Several of his novels have been made into movies: Conrack, The Great Santini, The Lords of Discipline, The Prince of Tides, The Water is Wide. If you’re keeping track of great writers who were educated in Catholic schools, and who have struggled with alcohol and depression then you can add Conroy to your list. Mix in a dysfunctional family upbringing in general—specfically some serious father issues—and a lifelong daily habit of reading 200 pages a day and you have another powerful combination for storytelling.

My Reading Life was just published last week, so here are two quotes hot off the presses:

“My attraction to story is a ceaseless current that runs through the center of me. My inexhaustible ardor for reading seems connected to my hunger for storylines that show up in both books and in the great tumbling chaos of life.”
Pat Conroy
My Reading Life

“The most powerful words in English are ‘Tell me a story,’ words that are intimately related to the complexity of history, the origins of language, the continuity of the species, the taproot of our humanity, our singularity, and art itself. I was born into the century in which novels lost their stories, poems their rhymes, paintings their form, and music its beauty, but that does not mean I had to like that trend or go along with it.  I fight against these movements with every book I write.”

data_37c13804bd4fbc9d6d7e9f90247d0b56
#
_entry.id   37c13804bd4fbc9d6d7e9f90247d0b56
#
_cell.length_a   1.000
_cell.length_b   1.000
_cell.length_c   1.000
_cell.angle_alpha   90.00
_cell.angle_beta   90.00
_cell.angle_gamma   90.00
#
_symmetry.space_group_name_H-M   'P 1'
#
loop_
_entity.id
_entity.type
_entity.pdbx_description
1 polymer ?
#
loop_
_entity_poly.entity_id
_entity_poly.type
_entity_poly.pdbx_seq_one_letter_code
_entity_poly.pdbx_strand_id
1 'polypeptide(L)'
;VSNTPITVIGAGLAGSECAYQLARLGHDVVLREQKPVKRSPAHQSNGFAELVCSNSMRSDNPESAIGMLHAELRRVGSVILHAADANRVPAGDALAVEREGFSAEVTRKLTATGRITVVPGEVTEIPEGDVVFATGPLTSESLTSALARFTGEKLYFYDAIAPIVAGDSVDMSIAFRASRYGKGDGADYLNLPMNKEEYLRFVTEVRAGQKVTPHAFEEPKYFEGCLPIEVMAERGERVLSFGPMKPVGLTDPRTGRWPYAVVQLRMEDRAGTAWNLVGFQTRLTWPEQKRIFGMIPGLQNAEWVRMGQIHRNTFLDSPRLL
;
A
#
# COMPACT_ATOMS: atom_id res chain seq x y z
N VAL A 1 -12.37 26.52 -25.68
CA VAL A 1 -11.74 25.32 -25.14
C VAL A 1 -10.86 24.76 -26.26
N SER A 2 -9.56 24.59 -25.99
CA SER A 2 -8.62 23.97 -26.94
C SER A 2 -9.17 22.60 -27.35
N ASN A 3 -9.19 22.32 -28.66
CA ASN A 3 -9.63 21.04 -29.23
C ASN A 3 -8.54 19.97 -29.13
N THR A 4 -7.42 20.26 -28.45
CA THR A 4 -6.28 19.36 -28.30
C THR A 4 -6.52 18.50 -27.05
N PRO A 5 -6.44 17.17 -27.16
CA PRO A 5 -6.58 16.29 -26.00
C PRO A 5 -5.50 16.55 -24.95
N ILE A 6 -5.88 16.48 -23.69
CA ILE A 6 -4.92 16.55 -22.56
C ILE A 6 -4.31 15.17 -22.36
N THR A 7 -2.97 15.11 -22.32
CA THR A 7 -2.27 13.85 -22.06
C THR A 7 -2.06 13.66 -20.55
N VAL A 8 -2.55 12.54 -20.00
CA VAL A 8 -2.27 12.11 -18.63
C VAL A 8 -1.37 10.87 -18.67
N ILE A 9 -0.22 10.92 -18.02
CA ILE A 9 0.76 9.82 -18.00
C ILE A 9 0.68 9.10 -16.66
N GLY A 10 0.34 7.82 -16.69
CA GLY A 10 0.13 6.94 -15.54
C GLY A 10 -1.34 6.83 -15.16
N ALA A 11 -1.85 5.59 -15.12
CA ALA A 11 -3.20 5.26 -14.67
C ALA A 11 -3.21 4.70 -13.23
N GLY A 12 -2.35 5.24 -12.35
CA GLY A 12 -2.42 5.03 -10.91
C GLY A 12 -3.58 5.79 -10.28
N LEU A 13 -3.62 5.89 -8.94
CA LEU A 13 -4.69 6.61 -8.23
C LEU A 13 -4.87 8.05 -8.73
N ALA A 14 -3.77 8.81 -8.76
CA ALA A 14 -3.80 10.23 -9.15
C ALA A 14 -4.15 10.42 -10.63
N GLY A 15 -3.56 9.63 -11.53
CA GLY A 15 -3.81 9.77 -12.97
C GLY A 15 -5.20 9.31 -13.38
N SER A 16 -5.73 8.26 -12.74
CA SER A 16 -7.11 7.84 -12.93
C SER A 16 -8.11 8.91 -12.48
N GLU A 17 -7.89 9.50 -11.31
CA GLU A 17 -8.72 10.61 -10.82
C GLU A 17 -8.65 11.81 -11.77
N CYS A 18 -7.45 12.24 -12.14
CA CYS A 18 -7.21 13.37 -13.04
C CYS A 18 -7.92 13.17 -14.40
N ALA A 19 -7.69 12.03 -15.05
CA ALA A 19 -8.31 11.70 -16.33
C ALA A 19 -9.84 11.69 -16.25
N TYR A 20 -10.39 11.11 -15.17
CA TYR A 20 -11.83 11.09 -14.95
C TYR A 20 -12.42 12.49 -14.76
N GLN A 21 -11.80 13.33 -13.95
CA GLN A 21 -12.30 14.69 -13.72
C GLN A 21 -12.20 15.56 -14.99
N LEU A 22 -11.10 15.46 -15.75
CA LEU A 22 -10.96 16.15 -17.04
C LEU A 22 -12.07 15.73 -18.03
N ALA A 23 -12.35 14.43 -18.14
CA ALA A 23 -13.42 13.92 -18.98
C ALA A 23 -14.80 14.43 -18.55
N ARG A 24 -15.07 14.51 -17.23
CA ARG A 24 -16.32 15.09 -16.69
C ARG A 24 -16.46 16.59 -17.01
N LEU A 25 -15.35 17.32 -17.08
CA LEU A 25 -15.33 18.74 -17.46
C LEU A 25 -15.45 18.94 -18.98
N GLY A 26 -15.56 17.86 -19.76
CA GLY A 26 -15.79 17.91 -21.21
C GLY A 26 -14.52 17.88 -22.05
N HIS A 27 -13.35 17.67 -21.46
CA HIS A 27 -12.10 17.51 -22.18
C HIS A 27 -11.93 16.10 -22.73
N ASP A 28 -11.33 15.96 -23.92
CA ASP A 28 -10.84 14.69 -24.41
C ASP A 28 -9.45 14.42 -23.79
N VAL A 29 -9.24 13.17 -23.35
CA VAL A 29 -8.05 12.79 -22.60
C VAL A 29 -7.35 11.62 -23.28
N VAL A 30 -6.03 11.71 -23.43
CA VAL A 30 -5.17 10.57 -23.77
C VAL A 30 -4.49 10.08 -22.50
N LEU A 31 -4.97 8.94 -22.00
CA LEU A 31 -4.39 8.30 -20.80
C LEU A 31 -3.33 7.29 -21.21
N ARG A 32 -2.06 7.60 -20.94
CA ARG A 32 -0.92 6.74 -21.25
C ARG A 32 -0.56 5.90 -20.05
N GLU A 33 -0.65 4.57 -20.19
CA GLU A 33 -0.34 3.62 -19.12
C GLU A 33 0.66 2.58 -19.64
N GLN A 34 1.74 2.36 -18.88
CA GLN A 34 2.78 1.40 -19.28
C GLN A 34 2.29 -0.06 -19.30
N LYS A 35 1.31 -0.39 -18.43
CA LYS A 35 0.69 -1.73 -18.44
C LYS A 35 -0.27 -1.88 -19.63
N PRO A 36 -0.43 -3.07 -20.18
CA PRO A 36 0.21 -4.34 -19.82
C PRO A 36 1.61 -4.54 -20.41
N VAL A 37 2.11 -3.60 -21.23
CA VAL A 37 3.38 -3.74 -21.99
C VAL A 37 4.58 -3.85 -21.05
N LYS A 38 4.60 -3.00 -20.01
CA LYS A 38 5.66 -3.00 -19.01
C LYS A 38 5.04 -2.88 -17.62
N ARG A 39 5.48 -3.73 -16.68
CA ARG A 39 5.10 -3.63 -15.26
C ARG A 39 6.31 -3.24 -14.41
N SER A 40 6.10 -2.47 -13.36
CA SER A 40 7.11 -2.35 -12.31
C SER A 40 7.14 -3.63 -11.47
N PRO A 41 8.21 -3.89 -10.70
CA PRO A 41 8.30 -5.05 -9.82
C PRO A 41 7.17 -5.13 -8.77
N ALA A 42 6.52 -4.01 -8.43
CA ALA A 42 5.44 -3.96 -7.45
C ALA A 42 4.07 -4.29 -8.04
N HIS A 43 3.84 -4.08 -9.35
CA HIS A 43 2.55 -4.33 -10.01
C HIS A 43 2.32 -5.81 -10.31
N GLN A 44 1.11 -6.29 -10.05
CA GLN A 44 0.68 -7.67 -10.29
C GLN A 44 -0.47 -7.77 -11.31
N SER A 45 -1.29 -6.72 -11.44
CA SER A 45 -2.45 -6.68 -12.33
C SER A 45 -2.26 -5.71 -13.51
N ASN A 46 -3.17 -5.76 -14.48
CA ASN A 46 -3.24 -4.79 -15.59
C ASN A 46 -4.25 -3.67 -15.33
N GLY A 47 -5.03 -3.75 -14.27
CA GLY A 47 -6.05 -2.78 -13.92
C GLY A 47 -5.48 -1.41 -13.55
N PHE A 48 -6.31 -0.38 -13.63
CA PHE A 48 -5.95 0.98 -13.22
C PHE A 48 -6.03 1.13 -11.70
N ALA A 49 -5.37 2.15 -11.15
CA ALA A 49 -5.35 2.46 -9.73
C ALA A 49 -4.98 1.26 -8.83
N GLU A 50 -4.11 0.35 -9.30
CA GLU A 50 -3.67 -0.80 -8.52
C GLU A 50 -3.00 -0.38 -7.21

Pat Conroy
My Reading Life

Van Gogh once said he’d be content with a Rembrandt painting and bread. I’m sure there are a few people out there that feel the same way about Conroy.

P.S. Does Oskaloosa, Iowa have a Hollywood connection? Of course. It’s the home of Musco Lighting which has won both an Academy Award and an Emmy Award. It provided lighting sytems for the movies Titanic, Road to Perdition, and Pearl Harbor.  It’s also where film, TV and radio writer Bill S. Ballinger (Alfred Hitchcock Presents, Operation C.I.A.) was born in 1912. The town was mentioned in the short story What She Wore by Edna Febner (Show Boat, Giant).

The picture below which I took on Wendesday is not Oskaloosa, but the similar town of Albia about 30 miles away.

Albia, Iowa

Scott W. Smith